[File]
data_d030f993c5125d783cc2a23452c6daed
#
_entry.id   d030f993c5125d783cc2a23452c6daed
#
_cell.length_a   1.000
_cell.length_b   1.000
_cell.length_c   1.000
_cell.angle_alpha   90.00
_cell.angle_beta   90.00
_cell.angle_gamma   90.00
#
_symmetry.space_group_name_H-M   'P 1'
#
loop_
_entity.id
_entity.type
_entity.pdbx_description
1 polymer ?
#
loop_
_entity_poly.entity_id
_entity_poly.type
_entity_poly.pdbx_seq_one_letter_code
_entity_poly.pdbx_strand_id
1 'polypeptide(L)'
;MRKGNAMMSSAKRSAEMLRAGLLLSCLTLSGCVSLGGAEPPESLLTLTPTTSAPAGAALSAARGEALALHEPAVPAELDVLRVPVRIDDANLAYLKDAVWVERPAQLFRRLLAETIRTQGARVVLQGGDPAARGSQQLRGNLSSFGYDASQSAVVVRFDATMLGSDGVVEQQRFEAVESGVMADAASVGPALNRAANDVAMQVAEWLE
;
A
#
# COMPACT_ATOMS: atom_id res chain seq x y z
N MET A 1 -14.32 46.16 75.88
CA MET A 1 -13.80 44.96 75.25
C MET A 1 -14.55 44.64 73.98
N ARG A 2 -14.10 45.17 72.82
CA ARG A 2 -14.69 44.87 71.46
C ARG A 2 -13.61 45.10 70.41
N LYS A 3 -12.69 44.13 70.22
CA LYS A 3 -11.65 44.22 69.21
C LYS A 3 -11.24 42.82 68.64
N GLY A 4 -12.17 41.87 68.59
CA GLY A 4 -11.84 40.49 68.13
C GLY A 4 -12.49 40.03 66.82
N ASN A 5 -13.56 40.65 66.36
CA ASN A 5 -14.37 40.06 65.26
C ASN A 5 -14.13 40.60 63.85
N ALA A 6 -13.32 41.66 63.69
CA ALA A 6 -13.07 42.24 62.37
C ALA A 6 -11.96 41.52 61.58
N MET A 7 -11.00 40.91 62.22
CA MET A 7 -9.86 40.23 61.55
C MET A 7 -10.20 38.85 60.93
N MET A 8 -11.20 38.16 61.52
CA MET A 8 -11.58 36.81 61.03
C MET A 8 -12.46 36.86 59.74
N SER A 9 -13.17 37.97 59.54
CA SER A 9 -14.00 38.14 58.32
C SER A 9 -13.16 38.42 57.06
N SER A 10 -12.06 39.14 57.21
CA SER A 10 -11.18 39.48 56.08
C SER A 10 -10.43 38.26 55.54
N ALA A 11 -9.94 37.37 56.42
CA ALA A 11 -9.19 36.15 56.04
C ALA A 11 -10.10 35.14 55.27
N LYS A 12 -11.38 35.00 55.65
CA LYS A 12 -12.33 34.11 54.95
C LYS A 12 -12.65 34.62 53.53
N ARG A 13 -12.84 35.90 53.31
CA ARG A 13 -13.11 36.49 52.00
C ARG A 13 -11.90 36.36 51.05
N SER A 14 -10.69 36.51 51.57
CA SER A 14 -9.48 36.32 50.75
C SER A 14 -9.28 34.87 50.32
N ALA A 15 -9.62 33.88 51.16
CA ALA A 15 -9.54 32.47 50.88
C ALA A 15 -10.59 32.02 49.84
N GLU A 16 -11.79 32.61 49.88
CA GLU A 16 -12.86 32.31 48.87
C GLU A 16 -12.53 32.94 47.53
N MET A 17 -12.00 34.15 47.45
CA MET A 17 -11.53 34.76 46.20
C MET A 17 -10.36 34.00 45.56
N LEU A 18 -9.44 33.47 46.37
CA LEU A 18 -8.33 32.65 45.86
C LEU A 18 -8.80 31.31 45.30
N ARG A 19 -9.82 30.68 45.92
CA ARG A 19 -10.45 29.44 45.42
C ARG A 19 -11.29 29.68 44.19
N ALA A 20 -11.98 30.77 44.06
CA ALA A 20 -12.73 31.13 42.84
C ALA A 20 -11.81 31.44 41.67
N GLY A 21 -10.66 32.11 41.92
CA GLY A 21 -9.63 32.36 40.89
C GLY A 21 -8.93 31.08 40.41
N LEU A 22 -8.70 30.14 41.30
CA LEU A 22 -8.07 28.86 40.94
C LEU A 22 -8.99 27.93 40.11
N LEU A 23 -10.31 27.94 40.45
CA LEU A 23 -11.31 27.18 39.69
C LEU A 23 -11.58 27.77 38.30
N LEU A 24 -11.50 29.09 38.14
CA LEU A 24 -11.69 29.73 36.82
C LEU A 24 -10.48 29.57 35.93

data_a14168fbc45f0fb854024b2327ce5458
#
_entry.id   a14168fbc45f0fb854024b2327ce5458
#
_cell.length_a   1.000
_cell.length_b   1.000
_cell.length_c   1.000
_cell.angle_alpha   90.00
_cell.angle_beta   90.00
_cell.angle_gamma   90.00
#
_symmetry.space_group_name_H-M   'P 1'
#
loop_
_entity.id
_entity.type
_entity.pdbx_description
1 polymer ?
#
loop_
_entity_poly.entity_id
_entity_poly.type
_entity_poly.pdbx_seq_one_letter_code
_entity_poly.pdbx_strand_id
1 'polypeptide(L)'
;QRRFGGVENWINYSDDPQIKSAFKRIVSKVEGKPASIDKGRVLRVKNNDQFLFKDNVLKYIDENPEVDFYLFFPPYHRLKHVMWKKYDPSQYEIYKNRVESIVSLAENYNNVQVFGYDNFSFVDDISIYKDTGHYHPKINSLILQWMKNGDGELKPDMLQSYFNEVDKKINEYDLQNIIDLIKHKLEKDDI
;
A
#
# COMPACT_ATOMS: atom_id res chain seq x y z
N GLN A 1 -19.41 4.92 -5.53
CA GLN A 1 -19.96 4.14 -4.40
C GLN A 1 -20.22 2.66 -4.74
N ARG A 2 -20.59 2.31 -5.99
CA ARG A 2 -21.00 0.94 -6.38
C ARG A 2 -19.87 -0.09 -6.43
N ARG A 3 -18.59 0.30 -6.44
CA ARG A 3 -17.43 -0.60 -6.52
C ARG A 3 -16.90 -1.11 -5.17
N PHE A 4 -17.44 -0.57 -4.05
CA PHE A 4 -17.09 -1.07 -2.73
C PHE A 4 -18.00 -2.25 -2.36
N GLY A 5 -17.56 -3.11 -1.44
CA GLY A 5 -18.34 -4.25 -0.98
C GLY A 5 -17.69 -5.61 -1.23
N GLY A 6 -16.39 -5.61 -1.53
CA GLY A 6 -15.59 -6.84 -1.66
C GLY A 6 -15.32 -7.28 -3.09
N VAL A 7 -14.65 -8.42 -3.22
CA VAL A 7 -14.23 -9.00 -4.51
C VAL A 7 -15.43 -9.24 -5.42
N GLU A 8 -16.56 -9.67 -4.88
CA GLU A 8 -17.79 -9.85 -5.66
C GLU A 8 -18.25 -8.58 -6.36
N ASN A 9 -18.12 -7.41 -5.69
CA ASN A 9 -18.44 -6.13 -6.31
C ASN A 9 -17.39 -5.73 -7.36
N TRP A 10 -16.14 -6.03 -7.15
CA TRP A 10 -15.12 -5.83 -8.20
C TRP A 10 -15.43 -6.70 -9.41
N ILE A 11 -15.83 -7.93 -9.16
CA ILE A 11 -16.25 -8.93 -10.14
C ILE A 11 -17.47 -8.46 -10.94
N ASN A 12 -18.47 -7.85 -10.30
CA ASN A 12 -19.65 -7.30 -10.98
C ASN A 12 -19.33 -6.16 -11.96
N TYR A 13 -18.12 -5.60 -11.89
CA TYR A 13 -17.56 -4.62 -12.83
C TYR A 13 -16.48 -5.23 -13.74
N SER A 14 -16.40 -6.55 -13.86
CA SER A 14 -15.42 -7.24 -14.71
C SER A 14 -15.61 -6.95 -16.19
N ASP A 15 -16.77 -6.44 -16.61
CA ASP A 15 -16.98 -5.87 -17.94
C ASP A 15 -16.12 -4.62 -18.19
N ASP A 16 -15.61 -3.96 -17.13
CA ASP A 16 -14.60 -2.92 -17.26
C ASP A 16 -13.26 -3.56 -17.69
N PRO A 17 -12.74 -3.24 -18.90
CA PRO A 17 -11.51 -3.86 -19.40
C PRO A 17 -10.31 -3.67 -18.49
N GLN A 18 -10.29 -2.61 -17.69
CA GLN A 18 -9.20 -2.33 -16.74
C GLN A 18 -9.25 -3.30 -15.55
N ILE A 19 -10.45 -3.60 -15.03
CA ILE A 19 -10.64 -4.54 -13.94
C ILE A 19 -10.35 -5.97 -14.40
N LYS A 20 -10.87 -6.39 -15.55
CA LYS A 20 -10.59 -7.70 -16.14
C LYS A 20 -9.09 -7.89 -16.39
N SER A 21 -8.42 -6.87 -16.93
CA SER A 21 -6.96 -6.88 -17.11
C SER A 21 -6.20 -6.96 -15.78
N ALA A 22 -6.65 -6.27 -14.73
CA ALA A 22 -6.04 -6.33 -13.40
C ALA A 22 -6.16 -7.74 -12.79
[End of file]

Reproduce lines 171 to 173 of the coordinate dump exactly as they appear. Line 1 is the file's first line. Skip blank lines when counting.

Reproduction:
C TYR A 13 -16.48 -5.23 -13.74
N SER A 14 -16.40 -6.55 -13.86
CA SER A 14 -15.42 -7.24 -14.71